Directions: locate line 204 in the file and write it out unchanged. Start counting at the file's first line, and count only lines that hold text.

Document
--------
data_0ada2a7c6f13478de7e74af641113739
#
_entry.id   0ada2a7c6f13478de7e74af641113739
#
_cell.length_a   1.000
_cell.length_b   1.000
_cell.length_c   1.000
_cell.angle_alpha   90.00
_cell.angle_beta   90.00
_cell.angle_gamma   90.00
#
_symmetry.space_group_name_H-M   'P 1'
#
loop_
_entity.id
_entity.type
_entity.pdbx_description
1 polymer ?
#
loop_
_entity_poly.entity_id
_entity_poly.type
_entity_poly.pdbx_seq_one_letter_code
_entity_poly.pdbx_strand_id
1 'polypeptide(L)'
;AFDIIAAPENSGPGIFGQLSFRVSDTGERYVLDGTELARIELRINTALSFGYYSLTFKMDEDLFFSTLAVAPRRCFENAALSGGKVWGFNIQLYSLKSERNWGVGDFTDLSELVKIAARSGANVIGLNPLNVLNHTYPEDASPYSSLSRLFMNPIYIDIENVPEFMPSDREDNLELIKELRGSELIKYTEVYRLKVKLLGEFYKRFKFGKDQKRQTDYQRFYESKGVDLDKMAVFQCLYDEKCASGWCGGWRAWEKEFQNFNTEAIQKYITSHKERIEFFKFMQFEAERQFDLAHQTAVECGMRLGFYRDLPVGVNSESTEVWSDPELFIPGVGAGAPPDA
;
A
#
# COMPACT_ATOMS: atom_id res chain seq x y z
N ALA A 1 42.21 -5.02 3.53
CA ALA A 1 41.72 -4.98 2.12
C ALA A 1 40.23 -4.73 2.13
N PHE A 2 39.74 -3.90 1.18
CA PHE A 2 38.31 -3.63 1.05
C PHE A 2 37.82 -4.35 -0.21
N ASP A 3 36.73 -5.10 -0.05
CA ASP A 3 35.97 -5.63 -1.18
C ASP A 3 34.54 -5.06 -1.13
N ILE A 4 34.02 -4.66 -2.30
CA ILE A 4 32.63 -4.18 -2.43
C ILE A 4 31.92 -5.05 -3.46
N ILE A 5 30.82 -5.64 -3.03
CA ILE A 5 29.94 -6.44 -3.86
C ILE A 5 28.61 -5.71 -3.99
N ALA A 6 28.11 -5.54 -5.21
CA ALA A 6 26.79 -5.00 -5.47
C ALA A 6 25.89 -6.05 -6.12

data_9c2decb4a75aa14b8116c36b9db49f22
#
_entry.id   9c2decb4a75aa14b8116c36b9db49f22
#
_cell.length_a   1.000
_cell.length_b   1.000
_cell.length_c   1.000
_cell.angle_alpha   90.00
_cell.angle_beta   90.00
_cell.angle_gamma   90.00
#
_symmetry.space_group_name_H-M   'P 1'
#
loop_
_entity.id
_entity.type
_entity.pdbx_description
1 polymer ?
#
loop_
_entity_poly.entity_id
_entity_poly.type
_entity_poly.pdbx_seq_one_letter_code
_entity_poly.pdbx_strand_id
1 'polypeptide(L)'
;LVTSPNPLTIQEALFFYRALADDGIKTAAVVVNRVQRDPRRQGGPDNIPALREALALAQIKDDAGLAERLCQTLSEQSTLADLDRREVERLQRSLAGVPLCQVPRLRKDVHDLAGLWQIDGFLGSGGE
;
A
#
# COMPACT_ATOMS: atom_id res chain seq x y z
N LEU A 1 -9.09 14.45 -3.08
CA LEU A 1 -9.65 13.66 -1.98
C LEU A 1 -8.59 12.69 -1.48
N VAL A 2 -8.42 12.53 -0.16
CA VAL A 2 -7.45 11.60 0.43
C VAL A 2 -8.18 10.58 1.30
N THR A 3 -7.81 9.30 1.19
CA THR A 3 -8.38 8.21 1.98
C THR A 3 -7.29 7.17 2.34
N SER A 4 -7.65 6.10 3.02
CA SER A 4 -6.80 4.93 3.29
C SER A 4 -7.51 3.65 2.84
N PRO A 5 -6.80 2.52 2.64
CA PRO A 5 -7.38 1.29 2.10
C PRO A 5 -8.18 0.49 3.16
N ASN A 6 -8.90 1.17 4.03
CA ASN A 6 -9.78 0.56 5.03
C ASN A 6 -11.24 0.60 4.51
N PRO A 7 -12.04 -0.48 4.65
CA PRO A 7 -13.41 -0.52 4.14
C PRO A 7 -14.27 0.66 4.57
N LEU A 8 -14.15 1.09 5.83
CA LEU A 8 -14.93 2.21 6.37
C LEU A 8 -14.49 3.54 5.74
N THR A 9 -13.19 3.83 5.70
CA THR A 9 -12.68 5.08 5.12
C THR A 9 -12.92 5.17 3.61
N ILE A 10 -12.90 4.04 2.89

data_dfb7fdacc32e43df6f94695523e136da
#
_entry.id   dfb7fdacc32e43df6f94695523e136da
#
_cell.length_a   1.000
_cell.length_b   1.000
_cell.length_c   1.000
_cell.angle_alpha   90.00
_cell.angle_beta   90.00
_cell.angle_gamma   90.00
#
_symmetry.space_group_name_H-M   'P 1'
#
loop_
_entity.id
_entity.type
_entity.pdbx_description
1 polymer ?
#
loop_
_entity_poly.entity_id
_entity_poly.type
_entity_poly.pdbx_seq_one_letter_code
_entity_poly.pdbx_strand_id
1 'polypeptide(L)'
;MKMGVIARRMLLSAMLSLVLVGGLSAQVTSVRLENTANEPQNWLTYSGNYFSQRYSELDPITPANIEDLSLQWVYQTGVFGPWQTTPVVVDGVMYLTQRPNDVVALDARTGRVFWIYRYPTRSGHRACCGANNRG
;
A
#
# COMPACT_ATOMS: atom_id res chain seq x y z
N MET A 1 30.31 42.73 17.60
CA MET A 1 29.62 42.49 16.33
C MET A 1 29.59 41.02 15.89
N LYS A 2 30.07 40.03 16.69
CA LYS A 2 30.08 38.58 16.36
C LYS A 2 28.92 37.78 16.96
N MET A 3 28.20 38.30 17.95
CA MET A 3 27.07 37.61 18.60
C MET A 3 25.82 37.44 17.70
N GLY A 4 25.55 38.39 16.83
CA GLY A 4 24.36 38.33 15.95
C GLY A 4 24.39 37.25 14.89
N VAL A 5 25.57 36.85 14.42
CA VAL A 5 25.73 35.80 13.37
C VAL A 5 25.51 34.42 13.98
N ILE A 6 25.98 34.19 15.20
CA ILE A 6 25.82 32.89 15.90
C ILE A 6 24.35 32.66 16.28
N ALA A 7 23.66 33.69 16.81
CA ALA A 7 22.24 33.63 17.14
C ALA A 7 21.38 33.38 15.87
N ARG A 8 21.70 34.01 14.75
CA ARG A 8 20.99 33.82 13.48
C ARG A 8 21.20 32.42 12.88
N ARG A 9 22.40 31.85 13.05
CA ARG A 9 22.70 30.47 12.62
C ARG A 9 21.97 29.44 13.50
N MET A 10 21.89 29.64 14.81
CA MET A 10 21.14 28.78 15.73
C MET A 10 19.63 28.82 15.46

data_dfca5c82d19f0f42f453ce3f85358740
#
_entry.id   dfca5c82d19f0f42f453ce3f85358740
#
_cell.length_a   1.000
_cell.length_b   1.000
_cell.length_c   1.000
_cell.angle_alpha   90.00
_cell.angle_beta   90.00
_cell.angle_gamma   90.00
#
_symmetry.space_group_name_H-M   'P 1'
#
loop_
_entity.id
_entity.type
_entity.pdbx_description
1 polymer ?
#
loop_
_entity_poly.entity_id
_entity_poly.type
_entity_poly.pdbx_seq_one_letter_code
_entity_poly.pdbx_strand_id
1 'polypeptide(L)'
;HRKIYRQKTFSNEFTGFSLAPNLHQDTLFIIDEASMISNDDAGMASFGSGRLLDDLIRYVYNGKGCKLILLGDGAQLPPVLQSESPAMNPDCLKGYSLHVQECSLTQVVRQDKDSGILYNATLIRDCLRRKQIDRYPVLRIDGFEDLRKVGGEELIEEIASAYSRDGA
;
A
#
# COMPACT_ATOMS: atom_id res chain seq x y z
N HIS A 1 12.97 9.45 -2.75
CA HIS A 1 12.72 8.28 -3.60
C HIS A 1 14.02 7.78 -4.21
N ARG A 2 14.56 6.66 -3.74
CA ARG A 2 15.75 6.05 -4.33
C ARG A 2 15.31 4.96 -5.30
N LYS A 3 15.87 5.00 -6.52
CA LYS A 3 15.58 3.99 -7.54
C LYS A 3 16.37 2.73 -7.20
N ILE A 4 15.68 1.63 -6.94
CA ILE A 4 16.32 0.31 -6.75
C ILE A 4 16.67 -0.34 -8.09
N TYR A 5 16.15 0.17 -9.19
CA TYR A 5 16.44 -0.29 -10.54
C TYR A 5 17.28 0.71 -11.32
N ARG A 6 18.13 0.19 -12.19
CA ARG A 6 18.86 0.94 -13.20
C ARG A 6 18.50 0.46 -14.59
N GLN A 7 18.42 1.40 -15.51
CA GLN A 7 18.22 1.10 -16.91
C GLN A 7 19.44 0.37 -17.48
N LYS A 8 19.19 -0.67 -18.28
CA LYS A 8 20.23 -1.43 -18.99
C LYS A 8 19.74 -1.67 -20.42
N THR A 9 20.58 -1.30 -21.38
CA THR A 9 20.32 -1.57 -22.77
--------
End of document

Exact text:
CA LYS A 3 15.58 3.99 -7.54